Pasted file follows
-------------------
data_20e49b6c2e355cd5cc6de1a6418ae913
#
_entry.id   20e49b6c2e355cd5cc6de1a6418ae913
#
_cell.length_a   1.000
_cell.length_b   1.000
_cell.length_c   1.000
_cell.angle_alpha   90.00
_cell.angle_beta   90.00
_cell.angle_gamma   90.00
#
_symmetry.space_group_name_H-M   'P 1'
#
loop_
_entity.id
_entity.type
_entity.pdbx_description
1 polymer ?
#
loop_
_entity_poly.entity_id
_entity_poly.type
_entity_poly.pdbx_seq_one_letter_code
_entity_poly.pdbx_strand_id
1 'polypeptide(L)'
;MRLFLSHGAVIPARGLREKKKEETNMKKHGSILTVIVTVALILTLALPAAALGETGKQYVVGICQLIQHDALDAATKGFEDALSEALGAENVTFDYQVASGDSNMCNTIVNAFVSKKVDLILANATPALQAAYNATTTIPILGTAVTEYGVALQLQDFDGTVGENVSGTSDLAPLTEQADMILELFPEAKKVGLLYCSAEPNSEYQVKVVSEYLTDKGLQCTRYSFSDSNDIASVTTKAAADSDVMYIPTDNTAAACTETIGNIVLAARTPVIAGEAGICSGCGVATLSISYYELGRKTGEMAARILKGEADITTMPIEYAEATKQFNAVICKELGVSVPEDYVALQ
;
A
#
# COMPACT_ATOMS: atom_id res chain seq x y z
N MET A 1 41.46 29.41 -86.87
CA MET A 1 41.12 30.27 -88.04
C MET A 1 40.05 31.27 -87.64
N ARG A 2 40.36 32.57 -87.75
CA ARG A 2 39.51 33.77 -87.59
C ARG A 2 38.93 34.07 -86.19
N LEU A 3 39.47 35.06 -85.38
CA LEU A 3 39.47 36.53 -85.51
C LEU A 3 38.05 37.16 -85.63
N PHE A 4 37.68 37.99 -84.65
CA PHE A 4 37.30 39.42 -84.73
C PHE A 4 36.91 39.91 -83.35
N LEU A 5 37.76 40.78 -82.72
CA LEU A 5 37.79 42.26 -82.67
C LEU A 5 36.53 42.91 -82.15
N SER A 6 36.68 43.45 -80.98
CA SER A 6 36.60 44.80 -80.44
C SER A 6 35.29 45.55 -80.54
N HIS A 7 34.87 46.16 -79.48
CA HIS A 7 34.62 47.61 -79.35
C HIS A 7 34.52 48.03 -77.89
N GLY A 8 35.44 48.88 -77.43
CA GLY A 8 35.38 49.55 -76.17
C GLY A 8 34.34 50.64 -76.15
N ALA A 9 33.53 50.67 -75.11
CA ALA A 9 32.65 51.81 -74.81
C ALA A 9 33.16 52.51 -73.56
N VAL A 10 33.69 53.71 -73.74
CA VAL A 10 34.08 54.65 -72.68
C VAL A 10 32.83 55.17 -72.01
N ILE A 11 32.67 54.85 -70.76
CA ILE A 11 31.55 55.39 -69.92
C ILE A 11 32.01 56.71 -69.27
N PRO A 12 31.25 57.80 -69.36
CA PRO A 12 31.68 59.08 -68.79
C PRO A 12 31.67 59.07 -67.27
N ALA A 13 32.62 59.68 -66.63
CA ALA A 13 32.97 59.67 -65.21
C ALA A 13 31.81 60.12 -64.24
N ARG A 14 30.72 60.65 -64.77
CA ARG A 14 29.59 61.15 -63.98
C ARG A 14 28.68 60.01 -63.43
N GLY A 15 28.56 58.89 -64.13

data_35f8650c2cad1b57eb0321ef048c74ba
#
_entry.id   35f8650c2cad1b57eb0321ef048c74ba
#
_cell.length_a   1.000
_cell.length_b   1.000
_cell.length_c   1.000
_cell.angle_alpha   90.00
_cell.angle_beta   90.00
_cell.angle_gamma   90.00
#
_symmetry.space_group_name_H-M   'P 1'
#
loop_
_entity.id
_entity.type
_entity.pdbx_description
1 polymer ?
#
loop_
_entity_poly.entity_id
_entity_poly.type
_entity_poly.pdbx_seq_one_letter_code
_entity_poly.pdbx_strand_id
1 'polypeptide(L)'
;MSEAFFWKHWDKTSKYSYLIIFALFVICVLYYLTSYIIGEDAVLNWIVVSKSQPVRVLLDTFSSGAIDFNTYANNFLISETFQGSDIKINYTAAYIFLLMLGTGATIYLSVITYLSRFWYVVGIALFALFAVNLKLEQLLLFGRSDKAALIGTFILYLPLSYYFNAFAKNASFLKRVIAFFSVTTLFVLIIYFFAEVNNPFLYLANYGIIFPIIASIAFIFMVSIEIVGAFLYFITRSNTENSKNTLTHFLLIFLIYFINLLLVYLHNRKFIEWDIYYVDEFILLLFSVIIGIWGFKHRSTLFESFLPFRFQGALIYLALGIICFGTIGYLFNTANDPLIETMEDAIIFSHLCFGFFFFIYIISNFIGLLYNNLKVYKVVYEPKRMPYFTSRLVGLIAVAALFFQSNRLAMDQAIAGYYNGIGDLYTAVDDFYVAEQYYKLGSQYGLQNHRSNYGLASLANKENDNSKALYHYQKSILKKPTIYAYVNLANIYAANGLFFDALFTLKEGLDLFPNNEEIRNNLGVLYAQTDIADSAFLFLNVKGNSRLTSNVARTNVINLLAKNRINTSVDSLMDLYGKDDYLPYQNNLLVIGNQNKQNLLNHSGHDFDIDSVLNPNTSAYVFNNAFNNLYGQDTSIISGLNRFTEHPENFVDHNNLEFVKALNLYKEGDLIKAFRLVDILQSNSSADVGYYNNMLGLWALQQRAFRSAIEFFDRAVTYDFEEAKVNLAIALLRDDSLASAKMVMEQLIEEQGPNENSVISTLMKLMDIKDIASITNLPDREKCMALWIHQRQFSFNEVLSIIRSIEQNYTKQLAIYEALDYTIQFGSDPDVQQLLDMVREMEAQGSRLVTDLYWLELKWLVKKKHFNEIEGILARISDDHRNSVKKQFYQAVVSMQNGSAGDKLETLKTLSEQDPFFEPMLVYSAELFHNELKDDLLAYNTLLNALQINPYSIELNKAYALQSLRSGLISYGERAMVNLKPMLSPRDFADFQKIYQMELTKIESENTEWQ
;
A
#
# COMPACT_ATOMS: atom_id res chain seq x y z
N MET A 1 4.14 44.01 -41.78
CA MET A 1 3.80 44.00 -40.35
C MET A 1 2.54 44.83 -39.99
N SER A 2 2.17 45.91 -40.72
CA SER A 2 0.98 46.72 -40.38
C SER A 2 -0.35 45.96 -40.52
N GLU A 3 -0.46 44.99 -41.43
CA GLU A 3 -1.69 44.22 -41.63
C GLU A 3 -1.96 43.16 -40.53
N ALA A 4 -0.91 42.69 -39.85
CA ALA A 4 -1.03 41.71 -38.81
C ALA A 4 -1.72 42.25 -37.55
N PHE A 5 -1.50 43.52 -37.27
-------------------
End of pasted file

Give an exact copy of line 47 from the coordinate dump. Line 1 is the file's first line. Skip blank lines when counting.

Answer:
CA SER A 6 36.60 44.80 -80.44